Natural Health News — People who call themselves “old” tend to have higher levels of body dissatisfaction, much like people who call themselves “fat”.
Writing in the Journal of Eating Disorders researchers say that women of all ages engage in some type of ‘old talk’, but those who do it most put themselves at high risk for eating disorders, anxiety, depression, and other physical and mental-health problems.
In order to see if the impact of ‘fat talk’ – and disparaging comments like ‘old talk’ – was the same throughout women’s lives, researchers from Trinity University and University of the West of England surveyed 900 women, whose ages ranged from 18 to 87.
The results showed that 66% of those surveyed said they sometimes spoke of themselves as old, with the behaviour most common among those ages 46 and older. But even half of women ages 18-29 sometimes called themselves old.
Both ‘fat talk’ and ‘old talk’ occurred throughout women’s lives, but in general women talked less about age and getting older than they did about their concerns with weight. ‘Fat talk’ appeared to be a younger woman’s topic and became less frequent with age, while ‘old talk’ increased.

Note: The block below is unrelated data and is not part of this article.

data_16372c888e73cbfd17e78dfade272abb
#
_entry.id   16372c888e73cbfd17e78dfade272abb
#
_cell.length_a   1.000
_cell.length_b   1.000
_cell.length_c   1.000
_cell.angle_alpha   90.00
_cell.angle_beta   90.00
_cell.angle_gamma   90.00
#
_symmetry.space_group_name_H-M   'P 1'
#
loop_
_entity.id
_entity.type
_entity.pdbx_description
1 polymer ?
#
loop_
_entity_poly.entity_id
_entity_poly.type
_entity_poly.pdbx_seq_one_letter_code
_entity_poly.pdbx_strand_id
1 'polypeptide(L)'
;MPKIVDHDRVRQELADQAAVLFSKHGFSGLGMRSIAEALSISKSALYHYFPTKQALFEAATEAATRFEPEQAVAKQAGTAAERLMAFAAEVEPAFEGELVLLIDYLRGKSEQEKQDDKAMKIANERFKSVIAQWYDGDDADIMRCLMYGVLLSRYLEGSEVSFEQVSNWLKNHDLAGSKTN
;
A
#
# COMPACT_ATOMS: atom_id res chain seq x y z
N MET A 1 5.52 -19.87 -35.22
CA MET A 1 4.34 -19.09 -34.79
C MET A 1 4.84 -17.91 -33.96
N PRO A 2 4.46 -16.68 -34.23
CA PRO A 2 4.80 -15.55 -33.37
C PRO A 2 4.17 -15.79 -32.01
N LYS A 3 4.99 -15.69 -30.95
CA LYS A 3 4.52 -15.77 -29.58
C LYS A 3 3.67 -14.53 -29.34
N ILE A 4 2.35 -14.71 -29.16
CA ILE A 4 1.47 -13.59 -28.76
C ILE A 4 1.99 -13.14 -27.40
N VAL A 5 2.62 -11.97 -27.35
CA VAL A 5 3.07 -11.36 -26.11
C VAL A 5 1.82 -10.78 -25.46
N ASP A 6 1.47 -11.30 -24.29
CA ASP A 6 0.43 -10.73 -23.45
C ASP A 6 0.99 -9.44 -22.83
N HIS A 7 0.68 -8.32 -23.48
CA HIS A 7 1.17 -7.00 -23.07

Acknowledging your age, of course, isn’t intrinsically bad. It can become problematic when you fixate on things like wrinkles or grey hair, or always talk about ageing being a negative.
Given the power of our own words to shape our lives, it’s perhaps not surprising that women who reported higher levels of ‘fat talk’ and ‘old talk’ also tended to have a more negative body image.
Dr. Carolyn Black Becker, who led this study, noted, “Until now, most research has focused on the negative effects of the thin-ideal and speech, such as ‘fat talk’, in younger women, but we need to remember that the thin-ideal is also a young-ideal which, as our results show, becomes increasingly important to negative body image as women age.”
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